Dear Pedro Ayandokun,
Both approaches - the positivist and the classical approach in
criminology - attempt to explain the phenomenon of criminality in our
society. However, they differ in their explanations of the reasons for
criminality, and on its characteristics.
The classicists belive that:
"All people are guided by free will
All behavior is guided by hedonism (pleasure/pain calculation)
All crime is the result of free will and hedonism
All punishment should fit the offense (equal treatment under law)
Bad people are nothing more that the result of bad laws "
(Source: O'Connor, T.R. "CLASSICAL AND POSITIVIST SCHOOLS OF
CRIMINOLOGY", From: LECTURE NOTES FOR JUS 301 CRIMINOLOGY, Justice
North Carolina Wesleyan College
On the other hand, the postivists believe that crime is a sympthom of
societal problems, and not of a "soft hand" or "bad laws":
"The demand for facts, for scientific proof (determinism)
There are body and mind differences between people (of these, the mens
rea, or reasons for committing crime are important)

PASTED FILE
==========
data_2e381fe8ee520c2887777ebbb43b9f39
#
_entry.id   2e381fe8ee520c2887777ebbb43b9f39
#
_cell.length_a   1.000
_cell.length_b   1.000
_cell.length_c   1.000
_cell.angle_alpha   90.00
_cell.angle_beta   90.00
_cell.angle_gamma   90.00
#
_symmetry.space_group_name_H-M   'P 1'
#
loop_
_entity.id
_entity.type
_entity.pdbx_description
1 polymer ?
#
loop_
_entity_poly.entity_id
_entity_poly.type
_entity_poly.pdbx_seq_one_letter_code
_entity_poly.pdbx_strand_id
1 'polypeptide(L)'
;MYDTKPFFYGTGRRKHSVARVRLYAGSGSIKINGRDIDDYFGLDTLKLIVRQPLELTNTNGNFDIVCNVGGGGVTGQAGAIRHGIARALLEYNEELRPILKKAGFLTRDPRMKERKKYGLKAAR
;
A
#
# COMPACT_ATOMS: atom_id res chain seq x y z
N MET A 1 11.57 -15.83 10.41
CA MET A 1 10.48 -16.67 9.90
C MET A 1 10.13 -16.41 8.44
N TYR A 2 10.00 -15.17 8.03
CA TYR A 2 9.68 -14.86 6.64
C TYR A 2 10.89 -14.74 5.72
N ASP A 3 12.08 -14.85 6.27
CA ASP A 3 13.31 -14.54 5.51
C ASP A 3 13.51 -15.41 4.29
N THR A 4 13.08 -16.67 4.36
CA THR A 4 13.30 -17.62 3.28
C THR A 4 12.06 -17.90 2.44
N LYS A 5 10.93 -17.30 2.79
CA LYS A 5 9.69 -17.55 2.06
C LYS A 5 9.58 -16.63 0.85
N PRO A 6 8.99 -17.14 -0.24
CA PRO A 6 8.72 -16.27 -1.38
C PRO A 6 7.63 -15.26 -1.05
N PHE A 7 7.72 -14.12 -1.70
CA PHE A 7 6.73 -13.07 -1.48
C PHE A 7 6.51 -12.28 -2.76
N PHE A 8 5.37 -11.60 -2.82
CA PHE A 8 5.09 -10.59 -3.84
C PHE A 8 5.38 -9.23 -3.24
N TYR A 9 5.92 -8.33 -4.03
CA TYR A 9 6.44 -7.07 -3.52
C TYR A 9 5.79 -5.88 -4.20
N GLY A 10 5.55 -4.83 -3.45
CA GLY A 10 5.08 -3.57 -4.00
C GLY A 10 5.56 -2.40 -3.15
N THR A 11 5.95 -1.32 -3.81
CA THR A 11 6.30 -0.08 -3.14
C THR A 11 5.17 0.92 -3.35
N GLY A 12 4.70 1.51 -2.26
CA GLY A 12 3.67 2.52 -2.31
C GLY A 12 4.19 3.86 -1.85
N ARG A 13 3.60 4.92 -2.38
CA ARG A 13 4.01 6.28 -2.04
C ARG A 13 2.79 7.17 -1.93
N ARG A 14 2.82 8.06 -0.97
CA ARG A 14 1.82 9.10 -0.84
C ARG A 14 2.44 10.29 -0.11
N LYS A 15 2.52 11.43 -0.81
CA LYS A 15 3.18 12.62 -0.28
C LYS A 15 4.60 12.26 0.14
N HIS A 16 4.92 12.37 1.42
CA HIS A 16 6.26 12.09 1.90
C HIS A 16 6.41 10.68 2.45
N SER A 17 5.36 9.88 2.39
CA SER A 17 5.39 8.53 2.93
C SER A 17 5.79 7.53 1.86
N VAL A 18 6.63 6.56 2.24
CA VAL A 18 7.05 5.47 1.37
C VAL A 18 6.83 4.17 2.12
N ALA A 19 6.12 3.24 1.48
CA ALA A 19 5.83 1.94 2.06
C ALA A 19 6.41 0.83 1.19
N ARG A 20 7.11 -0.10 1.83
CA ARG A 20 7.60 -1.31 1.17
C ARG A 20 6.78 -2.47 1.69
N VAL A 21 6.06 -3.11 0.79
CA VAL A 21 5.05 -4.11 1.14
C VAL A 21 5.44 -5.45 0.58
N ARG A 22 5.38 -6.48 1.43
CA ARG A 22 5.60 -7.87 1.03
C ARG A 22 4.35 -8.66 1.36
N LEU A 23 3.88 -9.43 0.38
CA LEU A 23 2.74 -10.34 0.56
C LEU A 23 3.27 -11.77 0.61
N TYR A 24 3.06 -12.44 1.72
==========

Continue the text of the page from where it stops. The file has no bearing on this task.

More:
Punishment should fit the individual criminal, not the crime
(indeterminate sentencing, disparate sentencing, parole)
The criminal justice system should be guided by scientific experts
(rule by scientific elite, technocracy)
Criminals can be treated, rehabilitated, or corrected (if not, then
they are incurable and should be put to death)".
Akers, R. (2000) Criminological Theories: Introduction, Evaluation,
and Application. Los Angeles: Roxbury.
Cullen, F. & R. Agnew (2003) Criminological Theory: Past to Present.
Los Angeles: Roxbury.
Martin, R., R. Mutchnick & W.T. Austin (1990) Criminological Theory:
Pioneers Past and Present. NY: Macmillan.
Pelfrey, W. (1980) The Evolution of Criminology. Cincinnati: Anderson.
Williams, F. & M. McShane (1998) Criminological Theory. NJ: Prentice Hall.
[The above are bibliographical references of O'Connor, T.R. "CLASSICAL
AND POSITIVIST SCHOOLS OF CRIMINOLOGY", From: LECTURE NOTES FOR JUS
301 CRIMINOLOGY, Justice Studies Department North Carolina Wesleyan
College <http://faculty.ncwc.edu/toconnor/301/301lect02.htm>; the
following are his links:].
Cecil Greek's Notes on the Classical School
Cecil Greek's Notes on the Positivist School
Classical and Positive Schools at CrimeTheory.com
I hope this answered your question. Please contact me if you need any
clarifications on this answer before you tip/rate it.